Cast: Rani Mukerji, Prithviraj
Director: Sachin Kundalkar
To enjoy a film like ‘Aiyyaa’, logic and rational definitely have to be left behind. Sachin Kundalkar creates a funny, slightly eccentric, filmi protagonist but he expects her charm to carry a film that is saddled with a ridiculous plot and side characters who are intended to be amusing but border on the annoying.
Meenakshi (Rani Mukerji) loves melodrama and is crazy about typical Bollywood films and music. Needless to say she also aspires to have a classic Bollywood romance rather than settle for an arranged marriage. Coming from a typical middle-class family, she has no choice but to go through the routine of meeting prospective grooms with their families, complete with a tray of poha and sreekhand. Despite several rejections, Meenkashi manages to find a perfectly eligible candidate. However, she is not too keen about the alliance because she finds herself insanely attracted to a very intense-looking Tamil college student (Prithviraj), who saunters around with blood-shot eyes and is rumoured to be an addict.
The plot might sound perfectly plausible but the narrative soon veers out of control. Too much time is spent in building up the intrigue around Surya (Prithviraj). The sub-plot about the weird, oversexed colleague is completely unnecessary and not even remotely entertaining. I understand that the director wanted to create a family that is completely eccentric but the gags associated with them are so bad that the humour repeatedly becomes slapstick. Meenakshi’s hopeless pursuits get tedious beyond a point and her scene with the drug peddler should definitely have been chopped off at the editing table.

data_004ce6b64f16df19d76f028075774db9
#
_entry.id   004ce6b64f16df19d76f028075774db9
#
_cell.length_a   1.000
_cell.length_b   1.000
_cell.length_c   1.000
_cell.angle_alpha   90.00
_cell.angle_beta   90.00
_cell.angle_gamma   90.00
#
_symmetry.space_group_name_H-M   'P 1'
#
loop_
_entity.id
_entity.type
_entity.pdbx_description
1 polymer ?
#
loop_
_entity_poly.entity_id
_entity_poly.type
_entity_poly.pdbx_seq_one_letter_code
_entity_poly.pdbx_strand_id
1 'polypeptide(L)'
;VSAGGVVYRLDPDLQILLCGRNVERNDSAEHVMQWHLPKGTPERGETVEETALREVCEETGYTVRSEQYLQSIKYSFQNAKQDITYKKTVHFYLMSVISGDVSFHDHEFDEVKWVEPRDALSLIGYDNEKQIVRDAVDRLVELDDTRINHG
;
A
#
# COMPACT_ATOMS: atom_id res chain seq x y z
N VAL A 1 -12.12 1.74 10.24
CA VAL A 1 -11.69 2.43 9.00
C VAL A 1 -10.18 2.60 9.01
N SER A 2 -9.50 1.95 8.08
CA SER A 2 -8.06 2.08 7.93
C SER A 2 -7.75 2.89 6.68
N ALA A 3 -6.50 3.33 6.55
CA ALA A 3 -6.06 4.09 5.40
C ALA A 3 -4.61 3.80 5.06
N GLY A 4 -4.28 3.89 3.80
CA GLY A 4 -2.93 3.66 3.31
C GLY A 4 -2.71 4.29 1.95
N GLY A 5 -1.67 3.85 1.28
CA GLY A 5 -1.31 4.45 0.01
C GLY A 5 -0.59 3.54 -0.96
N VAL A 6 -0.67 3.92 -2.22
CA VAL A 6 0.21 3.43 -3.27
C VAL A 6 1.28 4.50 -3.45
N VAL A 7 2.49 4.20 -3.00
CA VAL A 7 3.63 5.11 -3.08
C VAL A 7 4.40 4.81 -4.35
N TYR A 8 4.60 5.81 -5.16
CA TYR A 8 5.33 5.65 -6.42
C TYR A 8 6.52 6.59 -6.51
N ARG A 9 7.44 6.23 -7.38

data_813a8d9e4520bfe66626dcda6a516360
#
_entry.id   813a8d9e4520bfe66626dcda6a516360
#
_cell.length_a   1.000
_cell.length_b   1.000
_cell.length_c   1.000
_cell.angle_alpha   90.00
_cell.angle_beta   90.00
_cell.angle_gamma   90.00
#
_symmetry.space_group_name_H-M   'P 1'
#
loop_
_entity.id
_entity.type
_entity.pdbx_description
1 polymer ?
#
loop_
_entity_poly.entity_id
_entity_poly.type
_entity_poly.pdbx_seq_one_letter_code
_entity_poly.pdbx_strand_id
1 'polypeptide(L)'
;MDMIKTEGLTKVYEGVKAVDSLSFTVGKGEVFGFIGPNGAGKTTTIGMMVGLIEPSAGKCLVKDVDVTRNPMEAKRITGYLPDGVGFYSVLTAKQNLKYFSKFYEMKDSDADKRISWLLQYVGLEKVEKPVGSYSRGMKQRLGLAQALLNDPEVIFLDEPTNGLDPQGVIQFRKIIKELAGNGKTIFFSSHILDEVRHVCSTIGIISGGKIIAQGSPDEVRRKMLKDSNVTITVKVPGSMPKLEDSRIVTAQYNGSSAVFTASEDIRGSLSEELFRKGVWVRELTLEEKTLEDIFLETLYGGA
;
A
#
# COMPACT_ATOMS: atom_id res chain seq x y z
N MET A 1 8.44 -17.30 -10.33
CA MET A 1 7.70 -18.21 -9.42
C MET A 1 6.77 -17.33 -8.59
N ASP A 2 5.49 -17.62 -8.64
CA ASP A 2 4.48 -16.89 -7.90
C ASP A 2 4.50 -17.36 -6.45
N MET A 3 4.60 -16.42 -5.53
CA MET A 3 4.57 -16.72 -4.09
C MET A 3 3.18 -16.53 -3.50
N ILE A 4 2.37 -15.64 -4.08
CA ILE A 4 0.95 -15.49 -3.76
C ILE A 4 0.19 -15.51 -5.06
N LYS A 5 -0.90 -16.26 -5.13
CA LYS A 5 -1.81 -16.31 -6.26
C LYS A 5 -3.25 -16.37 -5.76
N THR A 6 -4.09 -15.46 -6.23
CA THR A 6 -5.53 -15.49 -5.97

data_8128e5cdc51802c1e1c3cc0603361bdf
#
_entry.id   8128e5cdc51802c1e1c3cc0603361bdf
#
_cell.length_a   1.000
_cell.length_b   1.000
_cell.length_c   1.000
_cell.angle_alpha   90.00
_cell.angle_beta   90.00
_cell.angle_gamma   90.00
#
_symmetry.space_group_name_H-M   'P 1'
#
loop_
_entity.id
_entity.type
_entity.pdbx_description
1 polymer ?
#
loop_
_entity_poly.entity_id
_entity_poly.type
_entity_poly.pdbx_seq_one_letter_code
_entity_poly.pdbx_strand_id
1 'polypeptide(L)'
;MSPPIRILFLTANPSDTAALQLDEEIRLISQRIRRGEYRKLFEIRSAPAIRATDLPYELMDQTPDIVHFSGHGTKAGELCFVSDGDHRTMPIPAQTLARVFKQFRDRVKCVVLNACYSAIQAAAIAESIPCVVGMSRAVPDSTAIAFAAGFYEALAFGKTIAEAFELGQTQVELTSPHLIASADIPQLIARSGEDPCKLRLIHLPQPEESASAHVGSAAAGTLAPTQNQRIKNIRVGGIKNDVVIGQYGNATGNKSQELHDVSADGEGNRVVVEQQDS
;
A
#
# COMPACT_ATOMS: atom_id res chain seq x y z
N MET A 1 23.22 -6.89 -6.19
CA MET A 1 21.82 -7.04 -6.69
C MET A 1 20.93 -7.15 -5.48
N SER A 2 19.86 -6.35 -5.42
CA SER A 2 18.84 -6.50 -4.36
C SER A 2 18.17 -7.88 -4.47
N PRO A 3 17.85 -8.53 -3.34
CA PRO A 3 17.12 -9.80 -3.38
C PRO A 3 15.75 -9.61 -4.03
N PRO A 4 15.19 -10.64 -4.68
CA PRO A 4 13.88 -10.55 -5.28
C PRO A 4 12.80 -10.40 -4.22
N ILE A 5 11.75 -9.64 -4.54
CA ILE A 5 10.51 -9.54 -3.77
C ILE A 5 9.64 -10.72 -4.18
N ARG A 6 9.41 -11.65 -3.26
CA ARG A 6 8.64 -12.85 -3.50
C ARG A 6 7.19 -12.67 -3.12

Despite the loopholes, Rani Mukerji’s performance rises above the disappointing script to create an endearing character who is hopelessly in love with a man who seems completely wrong and shows no interest in her. Prithivraj has little to do but does complete justice to his image of the brooding, tall, dark and handsome heartthrob.
Watch it if you can overlook the flaws, Rani’s fun side promises some genuine laughs.
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